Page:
“My name is Eva and I finally, completely, love myself.”
In April of 2005 I married a wonderful returned missionary in the Temple. We had a good Mormon marriage and did all the things we were supposed to. We were faithful and obedient.
In January of 2007 he told me about how he had started looking into the origins of the church. He had started reading the history and because of many accounts and facts which were never taught to us, was starting to have doubts. I was horrified because anyone that really truly understands LDS doctrine knows that if your spouse doesn’t live the standards, you can’t be with them forever. There is some clause about possibly keeping them regardless but it is a gamble for the eternities; you can’t drag someone to “heaven.”
By April of that year it became abundantly clear to me that my husband had lost his belief in the LDS faith. I started talking to my bishop about what to do with the situation. I started asking questions myself and got his parents involved and also made the situation known to my family.
Everyone hoped for the best; we all wanted to keep hoping that my husband would see the error of his questioning ways and pray “for real,” after which he would of course get his testimony back. He did pray for real, he did give it a real shot, and nothing. He was sincere, and I couldn’t understand why he was not getting the answer he was supposed to. I was shocked and by then was having panic attacks regularly because this man was in essence, immediately or at some point in time before the eternities, going to destroy my marriage and my eternity with him.
It was horrible and I wouldn’t want anybody to go through what I did — a true nightmare.
My stake president told me that likely my husband was hooked on porn which made my situation undesirable and inhospitable for future babies. But he didn’t say the words “leave him”.
My bishop also had concerns about possible porn addiction (not at all the issue) and that there was possibly likely any number of issues as well as porn addiction. Heaven forbid that Joe was actually reading the history of the church and was actually having doubts for legitimate reasons. I told him that I had decided to leave, and in a blessing he told me that I had made the right decision. But he didn’t say the words “leave him”.
My parent’s bishop told them to bring their daughter home, to get her out of there. Their stake president also didn’t say to have her “leave him” but you get the idea.
Not a single leader asked Joe why he was having doubts, or even if he really was having doubts for justifiable reasons. They weren’t interested. They’re trained not to expose themselves to facts that might rattle their convictions.
In the temple one day, I made my final decision when in a blessing finally I was told to “leave him” by God apparently.
So I left. December 2007.
This was a decision that was indeed often made and encouraged during the formation and exodus eras of the early church. Strangely, staying with good but apostate spouses was unacceptable, but Joseph Smith marrying and sharing his bed with girls as young as 14 and women who had living husbands was.
I thought of going back after the divorce was final but my bishop at the time told me to not get back together with him. Essentially, his reason was that happiness and the opportunity for a good family life take a back seat to whether or not the marriage will be sanctioned by God. I have seen plenty of God-fearing LDS marriages that lack happiness and are not an ideal place for children for a number of reasons. This is an issue and a tragedy.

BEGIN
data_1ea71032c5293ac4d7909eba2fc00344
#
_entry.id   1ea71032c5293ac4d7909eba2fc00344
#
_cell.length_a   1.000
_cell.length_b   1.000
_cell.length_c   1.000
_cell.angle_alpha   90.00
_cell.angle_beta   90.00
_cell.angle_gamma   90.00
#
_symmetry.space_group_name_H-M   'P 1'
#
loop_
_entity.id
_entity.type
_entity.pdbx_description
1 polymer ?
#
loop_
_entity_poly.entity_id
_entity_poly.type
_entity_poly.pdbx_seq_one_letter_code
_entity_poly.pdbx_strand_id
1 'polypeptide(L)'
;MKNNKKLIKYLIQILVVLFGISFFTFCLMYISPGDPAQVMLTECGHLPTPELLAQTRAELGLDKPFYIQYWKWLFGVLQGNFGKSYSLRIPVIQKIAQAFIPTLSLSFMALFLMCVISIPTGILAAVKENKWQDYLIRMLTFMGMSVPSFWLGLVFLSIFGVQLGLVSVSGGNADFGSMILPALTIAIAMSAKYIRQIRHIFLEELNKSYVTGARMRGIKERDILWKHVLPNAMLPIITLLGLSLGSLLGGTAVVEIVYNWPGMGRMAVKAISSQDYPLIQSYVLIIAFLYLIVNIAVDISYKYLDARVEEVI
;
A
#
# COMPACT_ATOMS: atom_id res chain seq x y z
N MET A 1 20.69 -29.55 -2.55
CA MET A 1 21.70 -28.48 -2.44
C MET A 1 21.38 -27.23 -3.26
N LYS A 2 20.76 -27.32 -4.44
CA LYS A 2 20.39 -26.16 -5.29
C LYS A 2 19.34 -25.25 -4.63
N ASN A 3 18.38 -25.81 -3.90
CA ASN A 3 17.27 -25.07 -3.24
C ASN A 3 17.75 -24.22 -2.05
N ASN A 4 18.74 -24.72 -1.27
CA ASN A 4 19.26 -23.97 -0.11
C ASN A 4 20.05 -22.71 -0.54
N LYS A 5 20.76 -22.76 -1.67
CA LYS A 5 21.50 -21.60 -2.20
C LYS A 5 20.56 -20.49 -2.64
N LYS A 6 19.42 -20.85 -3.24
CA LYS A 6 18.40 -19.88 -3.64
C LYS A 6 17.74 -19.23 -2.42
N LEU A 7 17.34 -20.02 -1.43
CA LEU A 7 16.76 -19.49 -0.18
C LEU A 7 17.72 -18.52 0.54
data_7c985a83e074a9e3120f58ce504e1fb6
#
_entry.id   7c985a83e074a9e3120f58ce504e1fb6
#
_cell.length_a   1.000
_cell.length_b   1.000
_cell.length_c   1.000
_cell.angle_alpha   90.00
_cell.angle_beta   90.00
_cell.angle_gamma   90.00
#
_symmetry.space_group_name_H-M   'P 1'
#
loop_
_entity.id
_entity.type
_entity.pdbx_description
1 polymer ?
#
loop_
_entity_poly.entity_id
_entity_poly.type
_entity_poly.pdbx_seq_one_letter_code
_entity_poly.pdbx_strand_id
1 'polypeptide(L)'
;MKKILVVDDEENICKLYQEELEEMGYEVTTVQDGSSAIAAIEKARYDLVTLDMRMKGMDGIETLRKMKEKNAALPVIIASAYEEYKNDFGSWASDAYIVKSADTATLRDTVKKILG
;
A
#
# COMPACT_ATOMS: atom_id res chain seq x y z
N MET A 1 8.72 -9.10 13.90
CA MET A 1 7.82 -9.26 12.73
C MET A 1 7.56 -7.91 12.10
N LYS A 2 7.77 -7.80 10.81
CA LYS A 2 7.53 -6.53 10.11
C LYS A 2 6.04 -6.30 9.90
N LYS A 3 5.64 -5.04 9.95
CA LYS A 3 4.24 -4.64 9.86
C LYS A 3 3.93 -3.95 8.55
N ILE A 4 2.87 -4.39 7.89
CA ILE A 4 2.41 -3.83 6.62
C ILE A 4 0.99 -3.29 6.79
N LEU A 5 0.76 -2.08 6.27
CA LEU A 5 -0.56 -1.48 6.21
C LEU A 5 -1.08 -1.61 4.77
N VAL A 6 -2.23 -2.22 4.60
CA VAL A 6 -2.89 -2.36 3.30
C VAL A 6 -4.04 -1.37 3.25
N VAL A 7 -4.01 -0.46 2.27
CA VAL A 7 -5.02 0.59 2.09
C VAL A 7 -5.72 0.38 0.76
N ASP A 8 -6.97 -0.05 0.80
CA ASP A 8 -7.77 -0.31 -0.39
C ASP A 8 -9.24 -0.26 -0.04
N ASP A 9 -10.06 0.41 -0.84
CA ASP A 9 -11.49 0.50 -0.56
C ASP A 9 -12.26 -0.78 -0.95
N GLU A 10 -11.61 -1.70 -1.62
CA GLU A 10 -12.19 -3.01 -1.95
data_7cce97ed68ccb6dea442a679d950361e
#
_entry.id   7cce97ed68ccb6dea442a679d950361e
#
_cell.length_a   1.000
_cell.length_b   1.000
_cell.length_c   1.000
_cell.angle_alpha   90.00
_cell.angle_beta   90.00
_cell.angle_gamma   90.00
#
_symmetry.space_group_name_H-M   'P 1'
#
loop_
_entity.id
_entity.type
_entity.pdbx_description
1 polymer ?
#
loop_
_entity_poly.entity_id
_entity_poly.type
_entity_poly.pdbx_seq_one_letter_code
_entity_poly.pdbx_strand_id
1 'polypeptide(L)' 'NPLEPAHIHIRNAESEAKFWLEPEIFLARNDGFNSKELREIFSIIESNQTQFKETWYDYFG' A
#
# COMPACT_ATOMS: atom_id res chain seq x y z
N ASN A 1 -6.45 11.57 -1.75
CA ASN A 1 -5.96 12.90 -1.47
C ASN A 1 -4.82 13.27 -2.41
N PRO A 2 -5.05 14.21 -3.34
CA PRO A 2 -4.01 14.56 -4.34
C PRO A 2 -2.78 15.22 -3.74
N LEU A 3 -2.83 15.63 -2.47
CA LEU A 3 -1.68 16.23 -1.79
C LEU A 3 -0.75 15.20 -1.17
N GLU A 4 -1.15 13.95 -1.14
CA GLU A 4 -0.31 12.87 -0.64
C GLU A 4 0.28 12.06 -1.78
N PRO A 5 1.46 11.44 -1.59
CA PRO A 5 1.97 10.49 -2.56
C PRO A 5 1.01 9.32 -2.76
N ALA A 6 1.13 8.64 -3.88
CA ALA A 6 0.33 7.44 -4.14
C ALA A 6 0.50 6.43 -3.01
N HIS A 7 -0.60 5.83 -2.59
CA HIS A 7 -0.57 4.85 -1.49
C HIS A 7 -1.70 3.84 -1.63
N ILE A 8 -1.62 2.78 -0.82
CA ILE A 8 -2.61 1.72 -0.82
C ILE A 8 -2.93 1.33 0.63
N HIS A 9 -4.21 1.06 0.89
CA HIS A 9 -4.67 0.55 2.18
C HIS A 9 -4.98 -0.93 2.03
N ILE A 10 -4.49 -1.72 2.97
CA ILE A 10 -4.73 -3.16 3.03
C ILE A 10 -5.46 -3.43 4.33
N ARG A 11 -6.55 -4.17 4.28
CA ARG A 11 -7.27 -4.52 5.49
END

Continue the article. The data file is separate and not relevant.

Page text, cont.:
Anyone who does have faith in this church might look at the paragraphs above and wonder how I can discount apparent blessings and prayers and counsel from the highest sources and instead be with this man.
Well, he is a good man; a man I shouldn’t have left. The counsel I received was from good people, but I refuse to believe any loving higher power would have wanted me to suffer the pain of a divorce and leave what was going to be a good family and would have been so out of the loop of who this guy really was as to tell me to leave.
More than that, I’ve never been happier in my entire life. I never felt the kind of love before that I now feel for Joe, for myself, and for other people in general. There is no ulterior motive in any of my relationships; Joe is not going to be my partner in Godhood someday and so I’m quite happy with the kind of human being that he is. I’m extremely surprised about my level of openness to people now that I don’t feel I have to convert them or suffer the torment of knowing I could have given them the pass-along card but didn’t.
It’s been a year and a half since I left the church and I feel that I have learned more about life and about the world I live in during that time than during the 20-something years before leaving. I have gained a respect for nature that was impossible when I believed that humans had dominion over animals and plants and that everything was created for human use and consumption; I have found humility in knowing that I am connected not only to the food I eat and the animals I interact with through DNA and common ancestry, but I am a part of the universe, “stuff of the stars” as Carl Sagan puts it, living on “a mote of dust suspended in a sunbeam.” Knowing that this time on this rock is all I get is at once a relief and a challenge to use it for what it’s worth not waiting for the end of this life to fully appreciate my existence.
And I finally, completely, love myself. That alone might be worth everything.
I’m not perfect, but I’m a damned good great ape that loves life, sees it for what it is and is busy enjoying it to the fullest! I’m Eva and I’m an ex-Mormon.
Resources that Eva found helpful in her journey:
National Geographic Channel